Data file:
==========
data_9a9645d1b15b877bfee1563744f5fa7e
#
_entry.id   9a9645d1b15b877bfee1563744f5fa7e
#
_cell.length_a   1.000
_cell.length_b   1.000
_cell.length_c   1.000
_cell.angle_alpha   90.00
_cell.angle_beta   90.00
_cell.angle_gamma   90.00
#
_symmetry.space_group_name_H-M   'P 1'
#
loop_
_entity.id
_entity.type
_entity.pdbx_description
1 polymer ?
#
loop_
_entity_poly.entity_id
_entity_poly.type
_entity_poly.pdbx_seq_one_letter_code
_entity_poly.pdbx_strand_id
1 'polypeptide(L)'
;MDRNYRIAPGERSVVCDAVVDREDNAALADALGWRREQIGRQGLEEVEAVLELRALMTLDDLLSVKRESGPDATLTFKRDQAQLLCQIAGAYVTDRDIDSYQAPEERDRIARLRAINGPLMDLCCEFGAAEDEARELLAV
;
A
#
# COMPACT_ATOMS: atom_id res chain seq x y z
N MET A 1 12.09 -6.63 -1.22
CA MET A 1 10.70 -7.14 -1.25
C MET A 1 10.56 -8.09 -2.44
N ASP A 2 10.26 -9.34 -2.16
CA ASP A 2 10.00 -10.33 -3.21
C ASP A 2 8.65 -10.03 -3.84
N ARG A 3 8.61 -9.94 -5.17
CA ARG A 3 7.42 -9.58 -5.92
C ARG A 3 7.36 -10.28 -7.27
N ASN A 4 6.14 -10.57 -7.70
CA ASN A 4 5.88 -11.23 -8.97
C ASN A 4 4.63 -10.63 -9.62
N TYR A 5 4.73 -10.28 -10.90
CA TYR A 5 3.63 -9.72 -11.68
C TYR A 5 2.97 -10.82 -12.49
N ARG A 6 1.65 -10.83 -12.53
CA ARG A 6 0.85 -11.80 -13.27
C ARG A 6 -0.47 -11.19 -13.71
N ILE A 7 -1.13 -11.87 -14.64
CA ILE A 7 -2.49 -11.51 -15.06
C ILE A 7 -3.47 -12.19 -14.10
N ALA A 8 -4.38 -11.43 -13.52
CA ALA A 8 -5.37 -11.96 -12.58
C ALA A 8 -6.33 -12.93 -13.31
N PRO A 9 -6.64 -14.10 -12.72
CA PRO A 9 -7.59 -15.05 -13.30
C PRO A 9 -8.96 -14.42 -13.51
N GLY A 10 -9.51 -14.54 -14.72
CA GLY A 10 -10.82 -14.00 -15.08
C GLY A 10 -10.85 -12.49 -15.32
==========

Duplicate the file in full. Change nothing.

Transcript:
data_9a9645d1b15b877bfee1563744f5fa7e
#
_entry.id   9a9645d1b15b877bfee1563744f5fa7e
#
_cell.length_a   1.000
_cell.length_b   1.000
_cell.length_c   1.000
_cell.angle_alpha   90.00
_cell.angle_beta   90.00
_cell.angle_gamma   90.00
#
_symmetry.space_group_name_H-M   'P 1'
#
loop_
_entity.id
_entity.type
_entity.pdbx_description
1 polymer ?
#
loop_
_entity_poly.entity_id
_entity_poly.type
_entity_poly.pdbx_seq_one_letter_code
_entity_poly.pdbx_strand_id
1 'polypeptide(L)'
;MDRNYRIAPGERSVVCDAVVDREDNAALADALGWRREQIGRQGLEEVEAVLELRALMTLDDLLSVKRESGPDATLTFKRDQAQLLCQIAGAYVTDRDIDSYQAPEERDRIARLRAINGPLMDLCCEFGAAEDEARELLAV
;
A
#
# COMPACT_ATOMS: atom_id res chain seq x y z
N MET A 1 12.09 -6.63 -1.22
CA MET A 1 10.70 -7.14 -1.25
C MET A 1 10.56 -8.09 -2.44
N ASP A 2 10.26 -9.34 -2.16
CA ASP A 2 10.00 -10.33 -3.21
C ASP A 2 8.65 -10.03 -3.84
N ARG A 3 8.61 -9.94 -5.17
CA ARG A 3 7.42 -9.58 -5.92
C ARG A 3 7.36 -10.28 -7.27
N ASN A 4 6.14 -10.57 -7.70
CA ASN A 4 5.88 -11.23 -8.97
C ASN A 4 4.63 -10.63 -9.62
N TYR A 5 4.73 -10.28 -10.90
CA TYR A 5 3.63 -9.72 -11.68
C TYR A 5 2.97 -10.82 -12.49
N ARG A 6 1.65 -10.83 -12.53
CA ARG A 6 0.85 -11.80 -13.27
C ARG A 6 -0.47 -11.19 -13.71
N ILE A 7 -1.13 -11.87 -14.64
CA ILE A 7 -2.49 -11.51 -15.06
C ILE A 7 -3.47 -12.19 -14.10
N ALA A 8 -4.38 -11.43 -13.52
CA ALA A 8 -5.37 -11.96 -12.58
C ALA A 8 -6.33 -12.93 -13.31
N PRO A 9 -6.64 -14.10 -12.72
CA PRO A 9 -7.59 -15.05 -13.30
C PRO A 9 -8.96 -14.42 -13.51
N GLY A 10 -9.51 -14.54 -14.72
CA GLY A 10 -10.82 -14.00 -15.08
C GLY A 10 -10.85 -12.49 -15.32